She is tasting the soup to see if it needs more salt. (Correct)


#7:

They have lunch. (Incorrect)

They are having lunch. (Correct)


#8:

It is smelling like something is burning. (Incorrect)

It smells like something is burning. (Correct)


#9:

Are you forgetting my name? (Incorrect)

Have you forgotten my name? (Correct)


#10:

I am not meaning this. (Incorrect)

I don’t mean this. (Correct)


#11:

We have just returned from a pilgrimage last month. (Incorrect)

We have just returned from a pilgrimage. (Correct)


#12:

Today was the happiest day I ever had. (Incorrect)

Today was the happiest day I’ve ever had. (Correct)


#13:

The train will leave at 19:45 this evening. (Incorrect)

The train leaves at 19:45 this evening. (Correct)


#14:

The book is containing good subject matter. (Incorrect)

The book contains good subject matter. (Correct)


#15:

You studying English Grammar. (Incorrect)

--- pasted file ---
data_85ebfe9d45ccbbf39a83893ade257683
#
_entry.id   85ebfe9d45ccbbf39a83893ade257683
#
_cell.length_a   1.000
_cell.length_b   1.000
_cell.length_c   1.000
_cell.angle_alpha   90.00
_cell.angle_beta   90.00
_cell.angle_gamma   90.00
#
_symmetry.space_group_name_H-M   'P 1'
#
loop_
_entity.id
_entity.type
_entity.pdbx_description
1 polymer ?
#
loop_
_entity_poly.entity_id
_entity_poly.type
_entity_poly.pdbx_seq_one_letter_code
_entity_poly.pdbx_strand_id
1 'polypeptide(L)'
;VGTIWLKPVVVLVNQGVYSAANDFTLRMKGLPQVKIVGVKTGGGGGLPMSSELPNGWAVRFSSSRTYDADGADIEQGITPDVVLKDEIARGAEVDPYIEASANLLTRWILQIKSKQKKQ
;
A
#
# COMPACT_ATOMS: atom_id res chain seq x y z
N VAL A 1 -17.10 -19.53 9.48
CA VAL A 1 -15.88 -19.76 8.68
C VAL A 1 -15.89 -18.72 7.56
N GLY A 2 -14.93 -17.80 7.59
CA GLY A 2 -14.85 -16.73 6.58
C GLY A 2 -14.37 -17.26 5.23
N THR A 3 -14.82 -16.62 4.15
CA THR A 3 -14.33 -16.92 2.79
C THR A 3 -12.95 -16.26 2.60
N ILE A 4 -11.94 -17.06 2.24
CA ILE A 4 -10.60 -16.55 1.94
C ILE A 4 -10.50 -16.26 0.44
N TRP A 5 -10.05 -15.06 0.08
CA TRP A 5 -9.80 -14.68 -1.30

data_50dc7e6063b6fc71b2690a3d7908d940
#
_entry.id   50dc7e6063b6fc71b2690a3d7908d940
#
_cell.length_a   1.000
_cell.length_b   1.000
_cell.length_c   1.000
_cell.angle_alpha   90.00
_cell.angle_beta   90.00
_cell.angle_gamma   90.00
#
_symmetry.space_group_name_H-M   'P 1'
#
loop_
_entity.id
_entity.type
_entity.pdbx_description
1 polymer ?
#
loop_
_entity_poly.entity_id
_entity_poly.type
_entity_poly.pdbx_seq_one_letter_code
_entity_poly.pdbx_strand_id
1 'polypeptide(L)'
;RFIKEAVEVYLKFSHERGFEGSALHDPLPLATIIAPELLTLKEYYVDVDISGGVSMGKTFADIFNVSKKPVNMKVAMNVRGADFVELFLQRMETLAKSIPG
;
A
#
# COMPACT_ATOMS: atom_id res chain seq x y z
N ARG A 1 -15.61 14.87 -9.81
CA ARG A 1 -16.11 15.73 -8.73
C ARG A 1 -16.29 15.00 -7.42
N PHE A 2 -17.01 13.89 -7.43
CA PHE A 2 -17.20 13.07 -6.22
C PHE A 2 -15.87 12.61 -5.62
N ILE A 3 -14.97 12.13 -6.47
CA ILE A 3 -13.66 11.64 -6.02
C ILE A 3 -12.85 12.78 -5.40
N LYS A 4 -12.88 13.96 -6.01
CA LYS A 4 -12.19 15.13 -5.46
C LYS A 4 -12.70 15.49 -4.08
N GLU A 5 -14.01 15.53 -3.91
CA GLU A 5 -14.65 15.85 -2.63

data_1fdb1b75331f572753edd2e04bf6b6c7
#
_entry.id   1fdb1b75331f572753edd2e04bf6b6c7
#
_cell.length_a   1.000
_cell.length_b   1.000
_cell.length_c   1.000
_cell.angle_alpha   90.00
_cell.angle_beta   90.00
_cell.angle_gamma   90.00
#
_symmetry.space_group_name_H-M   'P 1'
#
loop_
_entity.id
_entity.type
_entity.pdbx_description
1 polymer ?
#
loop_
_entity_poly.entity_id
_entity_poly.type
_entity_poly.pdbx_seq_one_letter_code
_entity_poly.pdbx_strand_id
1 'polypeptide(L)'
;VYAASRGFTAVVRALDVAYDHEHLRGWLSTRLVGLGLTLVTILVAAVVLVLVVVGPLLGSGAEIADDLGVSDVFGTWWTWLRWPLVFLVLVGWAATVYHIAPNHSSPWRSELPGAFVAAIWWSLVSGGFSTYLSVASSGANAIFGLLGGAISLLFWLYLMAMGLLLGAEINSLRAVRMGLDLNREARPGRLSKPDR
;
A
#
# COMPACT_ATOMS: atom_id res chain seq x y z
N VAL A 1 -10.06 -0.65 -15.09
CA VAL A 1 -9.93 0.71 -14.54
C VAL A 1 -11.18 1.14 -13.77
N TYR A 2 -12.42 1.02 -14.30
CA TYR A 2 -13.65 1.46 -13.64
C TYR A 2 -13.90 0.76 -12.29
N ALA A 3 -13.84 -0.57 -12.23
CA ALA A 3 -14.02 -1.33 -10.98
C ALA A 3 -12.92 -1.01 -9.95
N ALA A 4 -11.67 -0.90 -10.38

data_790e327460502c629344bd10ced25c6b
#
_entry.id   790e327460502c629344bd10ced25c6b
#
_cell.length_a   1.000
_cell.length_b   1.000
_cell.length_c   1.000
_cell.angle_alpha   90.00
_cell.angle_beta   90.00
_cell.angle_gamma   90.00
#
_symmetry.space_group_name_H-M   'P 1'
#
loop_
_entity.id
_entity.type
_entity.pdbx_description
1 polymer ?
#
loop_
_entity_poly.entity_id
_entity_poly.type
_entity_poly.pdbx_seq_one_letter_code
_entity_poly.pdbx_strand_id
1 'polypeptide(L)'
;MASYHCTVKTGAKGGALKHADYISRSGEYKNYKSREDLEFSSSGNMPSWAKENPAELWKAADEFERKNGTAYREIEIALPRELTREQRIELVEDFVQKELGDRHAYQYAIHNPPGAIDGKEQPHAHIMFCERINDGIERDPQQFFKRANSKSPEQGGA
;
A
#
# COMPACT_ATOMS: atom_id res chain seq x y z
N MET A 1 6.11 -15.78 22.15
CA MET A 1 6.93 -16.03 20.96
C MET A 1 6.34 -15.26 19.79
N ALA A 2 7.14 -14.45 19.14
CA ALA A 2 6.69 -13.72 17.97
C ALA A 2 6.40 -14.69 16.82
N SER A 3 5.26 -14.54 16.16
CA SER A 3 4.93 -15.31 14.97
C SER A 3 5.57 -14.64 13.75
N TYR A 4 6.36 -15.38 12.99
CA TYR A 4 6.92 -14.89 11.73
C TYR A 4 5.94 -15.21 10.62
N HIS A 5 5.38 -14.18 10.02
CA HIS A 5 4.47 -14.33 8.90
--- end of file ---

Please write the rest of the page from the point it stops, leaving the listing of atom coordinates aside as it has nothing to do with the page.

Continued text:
You are studying English Grammar. (Correct)


#16:

I know all about that film because I had seen it twice. (Incorrect)

I know all about that film because I have seen it twice. (Correct)


#17:

I did a lot of work today but I must keep at it. (Incorrect)

I have done a lot of work today but I must keep at it. (Correct)


#18:

He has been sleeping since five hours. (Incorrect)

He has been sleeping for five hours. (Correct)


#19:

Now Netaji entered and addressed the freedom fighters. (Incorrect)

Now Netaji enters and addresses the freedom fighters. (Correct)


#20:

I am having no house to live in. (Incorrect)

I have no house to live in. (Correct)



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present-tense

Present Tense

Tips and Self-Assessment Quiz On Present Tense